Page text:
‘Victims of ISIS’: Man hunted for rescuing Yazidi slaves shares his story with RT
The Yazidis, a religious minority in modern-day Iraq, fell victim to Islamic State (IS, formerly ISIS/ISIL) as militants moved deeper and deeper into the country, seizing increasing amounts of territory. IS overwhelmed Mount Sinjar, the homeland of thousands of Yazidis, in August 2014, turning life there into a nightmare.
Along with their territories, the Islamists captured thousands of Yazidi people – some men, but mostly women and children. According to different estimates, roughly 5,000 Yazidis were kidnapped. Women and children have ended up on the slave market, while little boys are subjected to militant training.
For Abu Shuja, a Yazidi himself, the IS invasion was the moment he knew that he had to take action.
“I have ventured into ISIS territory 15 to 20 times. I have now saved about 200 children, women and girls,” Shuja told a RT documentary crew which traveled to Sinjar.
Shuja has been using his underground network to steal Yazidi captives back from IS.
“After the ISIS bandits seized Sinjar, they enslaved about 5,000 men, women and children. This happens to people in the 21 century. There is no one to save them. The whole world just watches,” he said.
Now Shuja organizes and takes part in rescue missions, saving the abducted from terrorists and reuniting them with their families.
While helping to return those kidnapped back to their homes, Shuja’s mission is also personal – his three cousins remain in IS captivity.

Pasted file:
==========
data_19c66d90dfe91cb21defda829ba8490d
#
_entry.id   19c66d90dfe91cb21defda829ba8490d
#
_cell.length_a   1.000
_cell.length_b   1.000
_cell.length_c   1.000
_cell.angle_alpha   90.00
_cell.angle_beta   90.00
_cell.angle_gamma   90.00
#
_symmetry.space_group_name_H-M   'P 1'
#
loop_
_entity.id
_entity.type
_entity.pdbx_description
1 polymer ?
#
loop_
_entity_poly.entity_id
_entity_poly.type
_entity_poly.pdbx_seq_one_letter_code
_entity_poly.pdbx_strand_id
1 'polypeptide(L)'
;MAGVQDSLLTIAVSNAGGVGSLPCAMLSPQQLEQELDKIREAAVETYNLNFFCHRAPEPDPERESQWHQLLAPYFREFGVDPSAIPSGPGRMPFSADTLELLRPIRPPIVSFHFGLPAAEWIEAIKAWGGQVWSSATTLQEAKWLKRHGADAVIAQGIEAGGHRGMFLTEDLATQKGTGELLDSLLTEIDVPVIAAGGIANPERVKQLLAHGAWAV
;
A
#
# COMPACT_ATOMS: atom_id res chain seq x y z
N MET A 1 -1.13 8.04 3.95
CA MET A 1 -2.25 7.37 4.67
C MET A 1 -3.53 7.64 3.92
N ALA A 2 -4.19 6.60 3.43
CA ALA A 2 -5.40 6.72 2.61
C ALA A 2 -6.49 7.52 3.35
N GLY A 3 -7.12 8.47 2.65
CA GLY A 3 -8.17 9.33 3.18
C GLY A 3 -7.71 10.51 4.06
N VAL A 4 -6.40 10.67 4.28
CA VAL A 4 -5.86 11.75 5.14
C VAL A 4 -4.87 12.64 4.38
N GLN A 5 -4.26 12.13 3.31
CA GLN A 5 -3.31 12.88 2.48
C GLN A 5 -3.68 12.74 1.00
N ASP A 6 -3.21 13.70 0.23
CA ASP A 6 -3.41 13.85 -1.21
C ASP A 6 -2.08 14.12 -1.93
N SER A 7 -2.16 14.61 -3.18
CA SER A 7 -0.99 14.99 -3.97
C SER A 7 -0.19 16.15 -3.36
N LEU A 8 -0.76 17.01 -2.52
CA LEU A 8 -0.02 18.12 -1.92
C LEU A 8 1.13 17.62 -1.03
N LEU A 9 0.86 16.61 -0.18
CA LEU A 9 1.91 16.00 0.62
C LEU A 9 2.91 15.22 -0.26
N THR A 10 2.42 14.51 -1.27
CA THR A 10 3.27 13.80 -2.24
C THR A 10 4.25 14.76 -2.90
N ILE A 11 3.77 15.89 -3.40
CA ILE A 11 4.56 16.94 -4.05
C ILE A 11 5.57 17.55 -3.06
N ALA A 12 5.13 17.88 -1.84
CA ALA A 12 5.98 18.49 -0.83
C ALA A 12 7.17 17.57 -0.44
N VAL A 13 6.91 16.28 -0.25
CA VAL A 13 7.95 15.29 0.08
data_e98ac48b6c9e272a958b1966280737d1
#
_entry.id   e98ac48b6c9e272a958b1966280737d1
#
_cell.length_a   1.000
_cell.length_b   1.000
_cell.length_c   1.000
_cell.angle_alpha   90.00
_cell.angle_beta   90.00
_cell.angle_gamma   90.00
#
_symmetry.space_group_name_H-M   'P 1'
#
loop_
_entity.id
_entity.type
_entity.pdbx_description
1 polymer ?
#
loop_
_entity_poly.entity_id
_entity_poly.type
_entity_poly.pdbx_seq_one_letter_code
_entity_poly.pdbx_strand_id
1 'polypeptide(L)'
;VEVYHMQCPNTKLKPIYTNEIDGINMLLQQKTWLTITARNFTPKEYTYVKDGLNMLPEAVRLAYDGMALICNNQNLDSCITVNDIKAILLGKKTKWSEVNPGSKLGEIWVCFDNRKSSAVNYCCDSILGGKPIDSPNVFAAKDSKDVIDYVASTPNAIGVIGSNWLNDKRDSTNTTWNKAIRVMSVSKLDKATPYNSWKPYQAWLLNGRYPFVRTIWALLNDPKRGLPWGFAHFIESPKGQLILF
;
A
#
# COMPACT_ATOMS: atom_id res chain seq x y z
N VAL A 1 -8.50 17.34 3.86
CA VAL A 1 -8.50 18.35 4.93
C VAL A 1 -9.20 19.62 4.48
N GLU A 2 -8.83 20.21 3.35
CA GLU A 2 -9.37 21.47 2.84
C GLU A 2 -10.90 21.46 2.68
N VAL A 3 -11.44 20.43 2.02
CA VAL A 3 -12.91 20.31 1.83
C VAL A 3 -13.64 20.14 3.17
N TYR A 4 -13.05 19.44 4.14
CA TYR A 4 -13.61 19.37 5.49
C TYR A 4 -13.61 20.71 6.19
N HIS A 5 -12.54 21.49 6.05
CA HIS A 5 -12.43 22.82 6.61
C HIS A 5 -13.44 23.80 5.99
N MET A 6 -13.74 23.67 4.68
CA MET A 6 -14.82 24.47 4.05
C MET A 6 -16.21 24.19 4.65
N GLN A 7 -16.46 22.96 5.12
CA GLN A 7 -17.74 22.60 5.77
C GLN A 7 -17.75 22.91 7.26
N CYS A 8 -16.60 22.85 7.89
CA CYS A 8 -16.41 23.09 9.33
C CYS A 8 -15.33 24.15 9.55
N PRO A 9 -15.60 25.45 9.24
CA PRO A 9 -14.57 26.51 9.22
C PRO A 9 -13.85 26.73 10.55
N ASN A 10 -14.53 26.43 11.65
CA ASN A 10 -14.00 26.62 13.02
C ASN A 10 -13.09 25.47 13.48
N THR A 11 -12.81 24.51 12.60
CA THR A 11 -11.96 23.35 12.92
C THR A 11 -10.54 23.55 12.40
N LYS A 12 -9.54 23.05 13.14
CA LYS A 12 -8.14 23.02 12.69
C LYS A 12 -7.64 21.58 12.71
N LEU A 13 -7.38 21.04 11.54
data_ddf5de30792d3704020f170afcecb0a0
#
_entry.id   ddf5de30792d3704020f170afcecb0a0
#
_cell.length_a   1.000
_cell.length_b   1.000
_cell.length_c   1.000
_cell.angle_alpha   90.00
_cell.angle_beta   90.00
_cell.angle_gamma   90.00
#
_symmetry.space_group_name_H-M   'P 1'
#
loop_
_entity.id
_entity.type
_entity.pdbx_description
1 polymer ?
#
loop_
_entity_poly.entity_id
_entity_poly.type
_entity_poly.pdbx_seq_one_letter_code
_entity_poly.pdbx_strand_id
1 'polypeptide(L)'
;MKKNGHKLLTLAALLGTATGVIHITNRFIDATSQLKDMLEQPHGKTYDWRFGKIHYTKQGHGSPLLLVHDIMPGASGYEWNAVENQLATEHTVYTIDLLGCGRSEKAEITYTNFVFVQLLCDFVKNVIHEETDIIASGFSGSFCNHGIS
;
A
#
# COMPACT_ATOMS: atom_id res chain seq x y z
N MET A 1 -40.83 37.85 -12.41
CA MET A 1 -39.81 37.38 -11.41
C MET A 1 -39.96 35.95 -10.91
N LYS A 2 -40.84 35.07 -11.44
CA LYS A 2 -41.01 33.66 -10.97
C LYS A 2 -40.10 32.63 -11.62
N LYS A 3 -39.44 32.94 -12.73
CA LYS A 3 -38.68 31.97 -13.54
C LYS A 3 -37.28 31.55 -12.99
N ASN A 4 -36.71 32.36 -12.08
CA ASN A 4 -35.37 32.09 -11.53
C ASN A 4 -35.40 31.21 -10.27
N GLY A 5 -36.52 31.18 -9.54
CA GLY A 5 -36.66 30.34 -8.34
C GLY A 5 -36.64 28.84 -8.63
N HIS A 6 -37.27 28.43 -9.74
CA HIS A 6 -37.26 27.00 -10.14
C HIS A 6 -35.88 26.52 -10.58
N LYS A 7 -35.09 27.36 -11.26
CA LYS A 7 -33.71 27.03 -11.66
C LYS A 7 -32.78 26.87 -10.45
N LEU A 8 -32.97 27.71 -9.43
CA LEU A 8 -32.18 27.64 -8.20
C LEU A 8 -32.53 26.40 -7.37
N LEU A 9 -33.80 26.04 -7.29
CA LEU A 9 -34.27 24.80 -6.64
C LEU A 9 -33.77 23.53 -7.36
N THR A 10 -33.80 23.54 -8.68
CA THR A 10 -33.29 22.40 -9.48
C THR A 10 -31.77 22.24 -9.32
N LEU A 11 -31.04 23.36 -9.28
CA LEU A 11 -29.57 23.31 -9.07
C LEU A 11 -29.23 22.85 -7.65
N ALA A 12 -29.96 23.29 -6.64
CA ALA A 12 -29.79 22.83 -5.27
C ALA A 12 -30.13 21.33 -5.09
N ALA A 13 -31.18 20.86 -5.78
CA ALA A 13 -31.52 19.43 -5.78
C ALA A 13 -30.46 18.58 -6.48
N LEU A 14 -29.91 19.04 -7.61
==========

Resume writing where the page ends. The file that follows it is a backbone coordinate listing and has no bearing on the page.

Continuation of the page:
“I can’t save them. I cannot locate them. They are why I started this work in the first place,” Shuja said, displaying a photo of three young women stored on his phone.
For Shuja and his people, locating and freeing IS victims means risking their own lives every day.
“I have been receiving threats from ISIS since the day I started working ... ISIS realized that I’m freeing those they captured, we have been caught many times,” Shuja, who is now in Moscow, told RT news.
Islamic State militants placed a half-a-million dollar bounty on his head.
“ISIS has promised $500,000 for anyone who’d give them information or catch me or bring me to them,” Shuja said in RT documentary’s 48-minute long film.
Many times Islamists approached Shuja’s vicinity, but failed to capture him. He says he was afraid at first, but then he got used to threats.
“So far I’ve lost 15 people, helping to carry out rescue missions. Twelve of them were beheaded, their bodies put on display. Two of my men were lured into a trap by ISIS recently,” he told RT news.
However, neither the bounty, nor the deaths of his team members have frightened Shuja enough to stop his mission.
“I will not give up my work. It’s not a problem that they have my picture, if they know my name. They would pay $5 million for my head, but I will not stop my work. I will not stop till the last prisoner is free,” he said.
Shuja estimates that “some 2,700-2,800 people are still being kept hostage”.
With support from his family, who fear for his life but accept and praise what he has to do, Shuja continues freeing Yazidis from captivity.
“We all die eventually. Death only comes once. Dying twice would be a problem,” Shuja says. “I’d rather a die brave, honorable death than a shameful once.”